Diamonds are the core of the jewelry industry — whether it’s diamond engagement rings, wedding bands, anniversary gifts, birthday presents, or any number of other occasions, diamonds have been marking the special times in a person’s life for centuries.
Yet, for all their popularity, there’s still a lot that most people don’t know about diamonds. Where do they come from? Why are they so much prettier than other stones? What do all the different cuts mean? Don’t worry — we’re here to answer all your questions.
How Are Diamonds Formed?
Most gem-quality diamonds come from hundreds of miles deep in the Earth’s crust. There, extreme heat and pressure compress the carbon in certain rocks into their crystalline form. Carbon can also take the form of graphite, which is pencils we write with, and coal. But under the highest pressures our planet has to offer, diamond is the final product. Most diamonds formed deep in the earth’s mantle more than a billion years ago.
Once the crystals are formed, they still have to get to the surface. That can happen slowly over time as tectonic plates shift, or they can be suddenly transported to the surface in volcanic eruptions.
It’s a common misconception that diamonds are made from coal. They could be made from coal — all the right materials are there — but in fact, coal and diamond form in completely separate processes in the Earth and aren’t near each other.
When Did People Start Finding Diamonds?
Almost 2500 years ago, the first diamonds were unearthed in what’s now India. They were immediately recognized for their incredible properties and became a highly sought-after item on the Silk Road, an ancient trade route between Asia and Europe.
The word “diamond” comes from the Greek word adámas, meaning “unalterable” or “unbreakable.” At the time, rudimentary tools were unable to cut or shape the exceptionally hard mineral structure, so they were considered a gift from the gods that brought good luck to anyone who possessed them.
What is RJC Certification?
The Responsible Jewelry Council (RJC) is an organization dedicated to certification and standard-setting for the jewelry industry. If you want to learn more about the RJC standards, you can read more about them here. But what do the RJC’s standards actually mean?
One of the RJC’s primary concerns is business ethics. Businesses who join the RJC are required to comply with the organization’s Code of Practices, which ban money laundering, bribery, facilitation payments, and the use and sale of conflict diamonds.
When human rights are concerned, the RJC sets strict standards modeled on the Universal Declaration of Human Rights, the ILO Declaration on Fundamental Principles and Rights at Work, and applicable local laws.
RJC members are required to have systems in place to prevent child labor, forced labor, and discrimination in the workplace. They’re also required to set appropriate safety standards for all their employees.
Finally, the RJC dictates that its members take measures to reduce the harmful environmental impact of jewelry production. The jewelry supply chain involves many hazardous materials and the production of potentially harmful waste, so it’s important that RJC members take precautions to handle these materials responsibly.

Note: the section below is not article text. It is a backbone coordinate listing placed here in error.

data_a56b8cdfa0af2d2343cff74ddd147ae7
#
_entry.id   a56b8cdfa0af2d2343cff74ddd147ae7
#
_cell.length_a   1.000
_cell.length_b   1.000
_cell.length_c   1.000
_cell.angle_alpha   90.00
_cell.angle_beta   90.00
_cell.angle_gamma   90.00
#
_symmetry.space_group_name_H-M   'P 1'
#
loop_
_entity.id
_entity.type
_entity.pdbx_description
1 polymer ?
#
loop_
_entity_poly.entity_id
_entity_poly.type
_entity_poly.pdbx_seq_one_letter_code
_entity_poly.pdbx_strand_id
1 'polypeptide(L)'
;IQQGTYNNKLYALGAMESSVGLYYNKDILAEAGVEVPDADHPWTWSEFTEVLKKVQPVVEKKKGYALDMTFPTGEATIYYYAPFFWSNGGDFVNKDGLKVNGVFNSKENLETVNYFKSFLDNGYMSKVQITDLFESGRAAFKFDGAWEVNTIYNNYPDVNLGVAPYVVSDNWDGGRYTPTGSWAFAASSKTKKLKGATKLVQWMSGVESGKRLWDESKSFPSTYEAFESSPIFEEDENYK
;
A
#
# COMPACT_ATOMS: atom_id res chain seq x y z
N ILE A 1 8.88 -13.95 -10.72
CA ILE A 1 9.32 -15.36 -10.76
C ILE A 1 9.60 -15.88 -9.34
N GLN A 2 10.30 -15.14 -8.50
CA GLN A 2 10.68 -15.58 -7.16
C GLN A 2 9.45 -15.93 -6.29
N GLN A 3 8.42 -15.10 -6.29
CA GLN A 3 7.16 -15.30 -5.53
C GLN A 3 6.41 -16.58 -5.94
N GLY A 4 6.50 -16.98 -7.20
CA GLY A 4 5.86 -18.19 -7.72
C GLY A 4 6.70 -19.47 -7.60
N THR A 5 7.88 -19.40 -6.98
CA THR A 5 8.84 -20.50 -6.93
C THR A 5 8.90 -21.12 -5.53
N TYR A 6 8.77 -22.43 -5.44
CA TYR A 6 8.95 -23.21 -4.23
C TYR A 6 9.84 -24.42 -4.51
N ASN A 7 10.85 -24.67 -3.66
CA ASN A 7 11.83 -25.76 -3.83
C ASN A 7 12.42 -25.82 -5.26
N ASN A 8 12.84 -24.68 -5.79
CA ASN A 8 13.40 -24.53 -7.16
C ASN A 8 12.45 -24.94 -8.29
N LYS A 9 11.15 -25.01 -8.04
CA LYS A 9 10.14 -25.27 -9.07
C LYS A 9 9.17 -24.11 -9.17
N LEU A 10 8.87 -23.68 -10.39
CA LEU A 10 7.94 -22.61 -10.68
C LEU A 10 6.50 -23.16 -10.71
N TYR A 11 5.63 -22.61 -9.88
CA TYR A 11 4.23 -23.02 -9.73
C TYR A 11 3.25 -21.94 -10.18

What Gives Diamonds Their Sparkle?
When light passes from one clear substance to another — like from air to water — it bends. You’ve probably noticed this before when you sit at the edge of the pool and notice that your legs look funny in the water.
The amount of bending that light experiences is due to something called “refractive index” — the higher the refractive index, the more the light bends. Diamond has an exceptionally high refractive index of 2.4, whereas something like glass has a refractive index of only 1.5. That means that the various colors of light that enter the gemstone are scattered in every direction, leading to its brilliant, colorful sparkle.
What Is Diamond Cut?
Diamonds are the most popular gemstone for a lot of reasons, but one of the most important is their signature sparkle. Diamonds come in a lot of shapes — round, heart, oval, marquise, and pear are some of the most commonly used — but a diamond’s cut grade is determined by the way light interacts with the facets of the stone.
The Gemological Institute of America, a nonprofit organization dedicated to gemological research and education, grades the cut of a diamond by three standards:
- Brightness: the brightness of a stone is determined by the amount of white light scattered by the internal faces of a diamond.
- Fire: white light is made of all the colors of light mixed together, but different colors of light refract differently when they cross the boundary between air and diamond. As a result, the cut of the diamond will scatter rainbows of color in every direction, adding to its brilliance and shine.
- Scintillation: scintillation refers to the ability of the stone to sparkle as it moves under the light, as well as the light and dark areas when the stone is viewed. To earn an “excellent” grade, a diamond must have evenly distributed areas of light and dark.
A Truly Timeless Stone
Diamond is one of the most durable substances in the universe — in fact, it’s estimated that three percent of meteorites are made from tiny nano-diamonds formed long before the Solar System even existed.
Whichever diamond you choose for your loved one, remember that it’s not the size, shape, color, or origin of the stone that matters. It’s not how much you spent or how that stone is graded.
The important thing to remember is that a diamond lasts forever. Its significance is what you make of it. It’s a symbol of the love you have for one another, and that will never fade.